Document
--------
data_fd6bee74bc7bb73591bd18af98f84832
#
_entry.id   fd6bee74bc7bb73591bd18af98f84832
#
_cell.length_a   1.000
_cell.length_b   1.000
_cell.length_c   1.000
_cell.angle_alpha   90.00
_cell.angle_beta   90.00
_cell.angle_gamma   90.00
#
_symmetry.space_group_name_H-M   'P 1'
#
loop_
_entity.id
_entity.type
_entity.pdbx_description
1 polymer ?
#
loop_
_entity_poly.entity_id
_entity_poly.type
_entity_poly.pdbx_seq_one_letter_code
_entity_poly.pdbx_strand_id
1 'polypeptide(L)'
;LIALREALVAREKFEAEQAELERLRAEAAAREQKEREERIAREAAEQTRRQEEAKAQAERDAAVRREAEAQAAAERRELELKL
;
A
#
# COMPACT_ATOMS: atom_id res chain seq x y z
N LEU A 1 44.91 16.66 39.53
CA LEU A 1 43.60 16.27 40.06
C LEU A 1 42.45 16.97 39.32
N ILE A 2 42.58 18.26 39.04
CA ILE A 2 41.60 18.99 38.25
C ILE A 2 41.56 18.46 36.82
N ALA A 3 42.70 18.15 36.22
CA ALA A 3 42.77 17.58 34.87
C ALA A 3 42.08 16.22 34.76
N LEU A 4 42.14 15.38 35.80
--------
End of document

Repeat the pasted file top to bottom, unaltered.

data_fd6bee74bc7bb73591bd18af98f84832
#
_entry.id   fd6bee74bc7bb73591bd18af98f84832
#
_cell.length_a   1.000
_cell.length_b   1.000
_cell.length_c   1.000
_cell.angle_alpha   90.00
_cell.angle_beta   90.00
_cell.angle_gamma   90.00
#
_symmetry.space_group_name_H-M   'P 1'
#
loop_
_entity.id
_entity.type
_entity.pdbx_description
1 polymer ?
#
loop_
_entity_poly.entity_id
_entity_poly.type
_entity_poly.pdbx_seq_one_letter_code
_entity_poly.pdbx_strand_id
1 'polypeptide(L)'
;LIALREALVAREKFEAEQAELERLRAEAAAREQKEREERIAREAAEQTRRQEEAKAQAERDAAVRREAEAQAAAERRELELKL
;
A
#
# COMPACT_ATOMS: atom_id res chain seq x y z
N LEU A 1 44.91 16.66 39.53
CA LEU A 1 43.60 16.27 40.06
C LEU A 1 42.45 16.97 39.32
N ILE A 2 42.58 18.26 39.04
CA ILE A 2 41.60 18.99 38.25
C ILE A 2 41.56 18.46 36.82
N ALA A 3 42.70 18.15 36.22
CA ALA A 3 42.77 17.58 34.87
C ALA A 3 42.08 16.22 34.76
N LEU A 4 42.14 15.38 35.80